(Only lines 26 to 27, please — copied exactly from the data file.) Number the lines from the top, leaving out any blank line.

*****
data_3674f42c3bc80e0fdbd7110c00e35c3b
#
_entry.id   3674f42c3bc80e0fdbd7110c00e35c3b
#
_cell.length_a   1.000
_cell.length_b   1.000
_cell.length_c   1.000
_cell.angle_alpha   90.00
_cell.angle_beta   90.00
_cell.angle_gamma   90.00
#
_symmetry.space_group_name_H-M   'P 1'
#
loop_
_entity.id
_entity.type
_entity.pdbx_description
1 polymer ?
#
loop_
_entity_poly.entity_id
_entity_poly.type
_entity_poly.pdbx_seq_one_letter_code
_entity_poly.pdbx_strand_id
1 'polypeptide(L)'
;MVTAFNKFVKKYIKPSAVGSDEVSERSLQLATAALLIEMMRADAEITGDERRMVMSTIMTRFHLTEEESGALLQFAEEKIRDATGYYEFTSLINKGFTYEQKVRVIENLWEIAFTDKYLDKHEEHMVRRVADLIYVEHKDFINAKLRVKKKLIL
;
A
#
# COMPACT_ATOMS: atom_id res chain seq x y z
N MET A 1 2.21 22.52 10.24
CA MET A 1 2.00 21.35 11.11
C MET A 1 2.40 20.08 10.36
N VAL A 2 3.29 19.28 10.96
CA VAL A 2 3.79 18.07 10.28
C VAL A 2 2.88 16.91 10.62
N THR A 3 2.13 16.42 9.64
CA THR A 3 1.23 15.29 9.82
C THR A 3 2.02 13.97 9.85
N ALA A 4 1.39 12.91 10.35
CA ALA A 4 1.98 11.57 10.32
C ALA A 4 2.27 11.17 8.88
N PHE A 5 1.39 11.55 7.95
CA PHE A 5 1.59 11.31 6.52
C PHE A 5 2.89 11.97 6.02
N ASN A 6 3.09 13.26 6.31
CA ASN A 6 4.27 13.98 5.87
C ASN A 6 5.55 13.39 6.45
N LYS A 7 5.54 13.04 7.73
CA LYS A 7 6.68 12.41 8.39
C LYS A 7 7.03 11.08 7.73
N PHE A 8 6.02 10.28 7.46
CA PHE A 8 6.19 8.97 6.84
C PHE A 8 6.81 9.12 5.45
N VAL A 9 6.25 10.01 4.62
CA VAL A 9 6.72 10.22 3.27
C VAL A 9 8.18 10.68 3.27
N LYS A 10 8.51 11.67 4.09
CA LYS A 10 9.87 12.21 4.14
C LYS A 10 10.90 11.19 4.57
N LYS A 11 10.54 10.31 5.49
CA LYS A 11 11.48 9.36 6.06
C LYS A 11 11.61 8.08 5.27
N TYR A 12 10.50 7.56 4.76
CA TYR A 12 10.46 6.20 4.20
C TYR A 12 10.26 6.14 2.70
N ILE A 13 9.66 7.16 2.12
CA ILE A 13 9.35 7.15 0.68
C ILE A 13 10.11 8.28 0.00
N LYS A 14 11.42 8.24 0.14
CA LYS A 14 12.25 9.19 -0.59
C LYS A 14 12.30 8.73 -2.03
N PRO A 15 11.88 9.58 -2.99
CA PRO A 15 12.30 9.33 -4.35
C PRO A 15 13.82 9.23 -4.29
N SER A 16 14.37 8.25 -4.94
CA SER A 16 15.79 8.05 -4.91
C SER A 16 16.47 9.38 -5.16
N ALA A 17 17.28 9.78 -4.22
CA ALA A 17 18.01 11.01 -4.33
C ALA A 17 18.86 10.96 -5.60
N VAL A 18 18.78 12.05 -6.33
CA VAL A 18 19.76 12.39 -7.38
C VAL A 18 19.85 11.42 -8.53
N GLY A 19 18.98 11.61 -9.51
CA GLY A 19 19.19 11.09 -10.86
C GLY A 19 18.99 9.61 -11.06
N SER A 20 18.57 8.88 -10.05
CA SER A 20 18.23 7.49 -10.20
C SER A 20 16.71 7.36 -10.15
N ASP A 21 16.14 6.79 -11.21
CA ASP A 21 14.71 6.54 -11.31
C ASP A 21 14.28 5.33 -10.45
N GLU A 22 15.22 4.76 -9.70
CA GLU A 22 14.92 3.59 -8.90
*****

;MVTAFNKFVKKYIKPSAVGSDEVSERSLQLATAALLIEMMRADAEITGDERRMVMSTIMTRFHLTEEESGALLQFAEEKIRDATGYYEFTSLINKGFTYEQKVRVIENLWEIAFTDKYLDKHEEHMVRRVADLIYVEHKDFINAKLRVKKKLIL
;